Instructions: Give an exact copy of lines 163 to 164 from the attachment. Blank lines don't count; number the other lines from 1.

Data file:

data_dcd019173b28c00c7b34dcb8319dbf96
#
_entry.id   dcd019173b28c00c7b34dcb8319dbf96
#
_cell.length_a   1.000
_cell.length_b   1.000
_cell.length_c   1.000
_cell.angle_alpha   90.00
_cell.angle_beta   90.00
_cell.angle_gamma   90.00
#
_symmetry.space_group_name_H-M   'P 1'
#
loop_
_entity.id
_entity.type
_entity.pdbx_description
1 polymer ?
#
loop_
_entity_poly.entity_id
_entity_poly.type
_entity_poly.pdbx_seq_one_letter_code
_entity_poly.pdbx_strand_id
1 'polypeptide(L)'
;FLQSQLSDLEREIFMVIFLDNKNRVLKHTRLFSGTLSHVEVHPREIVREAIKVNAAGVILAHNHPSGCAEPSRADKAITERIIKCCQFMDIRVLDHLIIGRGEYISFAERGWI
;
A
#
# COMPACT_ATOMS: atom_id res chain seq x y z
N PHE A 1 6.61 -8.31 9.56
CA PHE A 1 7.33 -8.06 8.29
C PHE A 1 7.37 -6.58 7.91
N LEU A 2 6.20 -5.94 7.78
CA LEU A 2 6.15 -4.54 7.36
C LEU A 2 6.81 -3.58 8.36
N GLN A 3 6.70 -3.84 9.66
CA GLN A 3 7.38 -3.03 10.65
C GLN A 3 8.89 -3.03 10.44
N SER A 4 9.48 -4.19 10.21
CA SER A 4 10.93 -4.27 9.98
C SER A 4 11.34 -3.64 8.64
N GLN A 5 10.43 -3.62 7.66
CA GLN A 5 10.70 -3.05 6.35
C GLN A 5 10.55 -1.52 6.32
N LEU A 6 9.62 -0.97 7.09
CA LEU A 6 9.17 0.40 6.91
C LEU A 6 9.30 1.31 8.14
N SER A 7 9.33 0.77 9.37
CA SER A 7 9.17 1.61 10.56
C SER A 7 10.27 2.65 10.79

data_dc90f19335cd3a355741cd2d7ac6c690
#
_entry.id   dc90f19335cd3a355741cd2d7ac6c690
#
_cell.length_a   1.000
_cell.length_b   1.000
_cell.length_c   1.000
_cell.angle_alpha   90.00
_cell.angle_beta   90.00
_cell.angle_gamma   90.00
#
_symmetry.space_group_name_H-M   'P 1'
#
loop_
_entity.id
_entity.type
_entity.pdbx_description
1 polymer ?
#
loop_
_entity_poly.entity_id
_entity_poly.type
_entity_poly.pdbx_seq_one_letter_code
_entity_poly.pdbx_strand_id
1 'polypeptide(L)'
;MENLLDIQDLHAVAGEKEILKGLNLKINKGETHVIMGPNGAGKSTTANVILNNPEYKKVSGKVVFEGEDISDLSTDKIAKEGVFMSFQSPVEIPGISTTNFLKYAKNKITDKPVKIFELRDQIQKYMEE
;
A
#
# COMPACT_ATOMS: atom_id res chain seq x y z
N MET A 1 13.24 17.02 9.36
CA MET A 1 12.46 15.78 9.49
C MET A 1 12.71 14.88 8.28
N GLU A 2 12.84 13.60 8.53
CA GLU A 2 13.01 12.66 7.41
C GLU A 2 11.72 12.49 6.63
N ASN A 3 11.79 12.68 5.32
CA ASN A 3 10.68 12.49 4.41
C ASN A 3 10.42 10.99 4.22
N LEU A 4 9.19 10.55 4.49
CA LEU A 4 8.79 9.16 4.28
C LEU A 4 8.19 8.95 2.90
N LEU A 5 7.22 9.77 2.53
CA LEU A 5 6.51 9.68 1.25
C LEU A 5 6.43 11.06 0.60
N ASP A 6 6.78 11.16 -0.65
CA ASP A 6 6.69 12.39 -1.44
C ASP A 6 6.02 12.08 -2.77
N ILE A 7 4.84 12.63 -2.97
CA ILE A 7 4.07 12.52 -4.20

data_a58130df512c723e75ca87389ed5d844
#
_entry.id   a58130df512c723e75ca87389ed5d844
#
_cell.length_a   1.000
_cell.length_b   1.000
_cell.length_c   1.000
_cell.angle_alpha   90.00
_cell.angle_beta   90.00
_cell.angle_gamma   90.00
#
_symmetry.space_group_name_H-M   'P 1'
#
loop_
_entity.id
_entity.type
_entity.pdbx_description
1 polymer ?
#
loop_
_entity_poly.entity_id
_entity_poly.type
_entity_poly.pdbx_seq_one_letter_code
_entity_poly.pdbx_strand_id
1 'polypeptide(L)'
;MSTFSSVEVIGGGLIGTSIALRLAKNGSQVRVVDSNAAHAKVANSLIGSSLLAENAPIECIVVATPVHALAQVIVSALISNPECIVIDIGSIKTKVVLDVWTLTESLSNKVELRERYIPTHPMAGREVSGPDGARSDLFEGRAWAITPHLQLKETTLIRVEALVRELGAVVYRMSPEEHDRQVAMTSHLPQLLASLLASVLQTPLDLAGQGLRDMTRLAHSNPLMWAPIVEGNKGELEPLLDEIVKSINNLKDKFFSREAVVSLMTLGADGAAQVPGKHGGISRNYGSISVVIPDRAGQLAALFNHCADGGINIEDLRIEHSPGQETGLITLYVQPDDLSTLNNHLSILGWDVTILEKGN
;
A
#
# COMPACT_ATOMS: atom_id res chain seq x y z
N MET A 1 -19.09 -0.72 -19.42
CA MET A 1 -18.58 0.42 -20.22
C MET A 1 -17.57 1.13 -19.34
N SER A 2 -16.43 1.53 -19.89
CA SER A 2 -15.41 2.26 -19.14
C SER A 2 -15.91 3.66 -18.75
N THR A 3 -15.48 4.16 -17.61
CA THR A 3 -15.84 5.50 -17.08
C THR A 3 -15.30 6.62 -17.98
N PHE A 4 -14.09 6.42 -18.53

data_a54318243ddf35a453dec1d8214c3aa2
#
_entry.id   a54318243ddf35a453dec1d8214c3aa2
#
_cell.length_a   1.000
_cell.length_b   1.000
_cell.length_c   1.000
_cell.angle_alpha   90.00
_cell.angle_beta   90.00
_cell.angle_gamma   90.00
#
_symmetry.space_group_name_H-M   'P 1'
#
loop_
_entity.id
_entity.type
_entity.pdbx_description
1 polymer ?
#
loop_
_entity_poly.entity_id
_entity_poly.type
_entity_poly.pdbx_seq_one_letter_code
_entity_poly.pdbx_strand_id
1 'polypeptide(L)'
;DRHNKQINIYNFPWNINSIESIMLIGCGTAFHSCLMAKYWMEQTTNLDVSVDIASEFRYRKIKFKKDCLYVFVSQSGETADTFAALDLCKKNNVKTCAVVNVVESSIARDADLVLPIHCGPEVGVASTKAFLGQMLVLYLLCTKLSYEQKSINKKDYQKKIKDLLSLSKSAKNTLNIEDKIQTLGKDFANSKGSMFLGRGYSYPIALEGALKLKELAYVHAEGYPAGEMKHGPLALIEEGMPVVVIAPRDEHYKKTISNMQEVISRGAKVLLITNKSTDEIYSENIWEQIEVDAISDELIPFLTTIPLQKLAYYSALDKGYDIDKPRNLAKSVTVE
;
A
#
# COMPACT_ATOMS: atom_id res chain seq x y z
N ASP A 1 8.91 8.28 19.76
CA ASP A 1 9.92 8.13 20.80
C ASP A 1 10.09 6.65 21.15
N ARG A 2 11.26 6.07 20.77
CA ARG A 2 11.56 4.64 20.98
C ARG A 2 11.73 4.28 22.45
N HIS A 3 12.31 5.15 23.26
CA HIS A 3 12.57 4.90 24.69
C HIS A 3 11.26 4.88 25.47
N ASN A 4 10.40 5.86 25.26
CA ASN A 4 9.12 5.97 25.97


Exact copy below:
_entity_poly.type
_entity_poly.pdbx_seq_one_letter_code